Preformed alkenylsuocinic anhydride can be used, or the alkenylsuccinic anhydride can be made by first reacting the olefinic material with the maleic anhydride to form the alkenylsuccinic anhydride, thereafter adding the polyamino compound to the hot alkenylsuccinic anhydride, and then preferably further heating to form a condensation product. Similar procedures are used in the case of the 3-component reaction involving a polyamino compound, an alkenylsuccinic anhydride and a carboxylic acid. Preferably, a light mineral oil is added to the reaction mixture as a diluent after the formation of the alkenylsuccinic anhydride and before the addition of the polyamino compound or the polyamine plus fatty acid. An antifoamant agent such as a polysilicone can be added to the reaction mixture in order to prevent foaming during the addition of the amine.
In accordance with the present invention the reaction product of the alkenylsuccinic anhydride with a polyamino compound as hereinbefore described, or of the alkenylsuccinic anhydride with such a polyamino compound and a carboxylic acid, is further reacted with a phosphosulfurized hydrocarbon and it may be additionally reacted with a dialkyldithiophosphoric acid. To facilitate the ensuing discussion, these two types of reactants may be referred to as organic thio-acids of phosphorus.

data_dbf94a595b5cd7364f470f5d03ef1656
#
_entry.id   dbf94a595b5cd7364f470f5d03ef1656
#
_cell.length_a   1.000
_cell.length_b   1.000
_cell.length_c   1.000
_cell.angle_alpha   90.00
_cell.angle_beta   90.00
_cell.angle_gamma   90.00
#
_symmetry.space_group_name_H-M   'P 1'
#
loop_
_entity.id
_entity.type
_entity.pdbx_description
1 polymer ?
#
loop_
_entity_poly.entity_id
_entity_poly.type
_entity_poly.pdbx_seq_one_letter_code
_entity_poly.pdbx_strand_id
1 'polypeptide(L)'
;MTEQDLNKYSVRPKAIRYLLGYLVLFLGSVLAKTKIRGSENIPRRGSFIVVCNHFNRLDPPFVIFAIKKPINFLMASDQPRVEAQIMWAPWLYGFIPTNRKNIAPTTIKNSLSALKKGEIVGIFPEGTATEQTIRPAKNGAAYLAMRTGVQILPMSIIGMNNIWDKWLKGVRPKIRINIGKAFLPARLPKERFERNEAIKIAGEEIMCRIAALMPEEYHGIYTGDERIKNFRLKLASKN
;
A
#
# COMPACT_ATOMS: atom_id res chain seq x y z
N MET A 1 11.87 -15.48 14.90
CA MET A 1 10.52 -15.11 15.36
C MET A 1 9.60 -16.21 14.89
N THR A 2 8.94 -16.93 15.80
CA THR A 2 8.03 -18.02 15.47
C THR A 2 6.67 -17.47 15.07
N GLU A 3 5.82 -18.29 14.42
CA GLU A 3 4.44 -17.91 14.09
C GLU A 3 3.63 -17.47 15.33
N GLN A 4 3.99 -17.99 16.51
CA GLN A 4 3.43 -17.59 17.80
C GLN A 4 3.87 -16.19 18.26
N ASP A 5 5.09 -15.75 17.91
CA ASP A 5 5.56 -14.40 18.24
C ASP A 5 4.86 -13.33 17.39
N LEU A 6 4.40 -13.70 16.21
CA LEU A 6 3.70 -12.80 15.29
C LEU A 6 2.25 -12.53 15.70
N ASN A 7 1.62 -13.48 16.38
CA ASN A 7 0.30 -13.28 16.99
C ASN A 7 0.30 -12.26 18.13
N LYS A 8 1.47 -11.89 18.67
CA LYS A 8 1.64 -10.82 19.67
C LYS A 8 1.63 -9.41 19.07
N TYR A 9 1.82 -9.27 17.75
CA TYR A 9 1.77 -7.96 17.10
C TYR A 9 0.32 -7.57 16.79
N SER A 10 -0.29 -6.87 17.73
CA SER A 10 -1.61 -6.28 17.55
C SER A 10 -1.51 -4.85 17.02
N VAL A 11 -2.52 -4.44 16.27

For convenience, the reaction product of the' alkenylsuccinic anhydride with a polyamino compound or with a polyamino compound and a carboxylic acid will be referred to as the amine-containing intermediate. As previously stated, the amine-containing intermediate must have sufficient amino nitrogen remaining so that reaction with the acidic groups of the organic thio-acid of phosphorus is possible.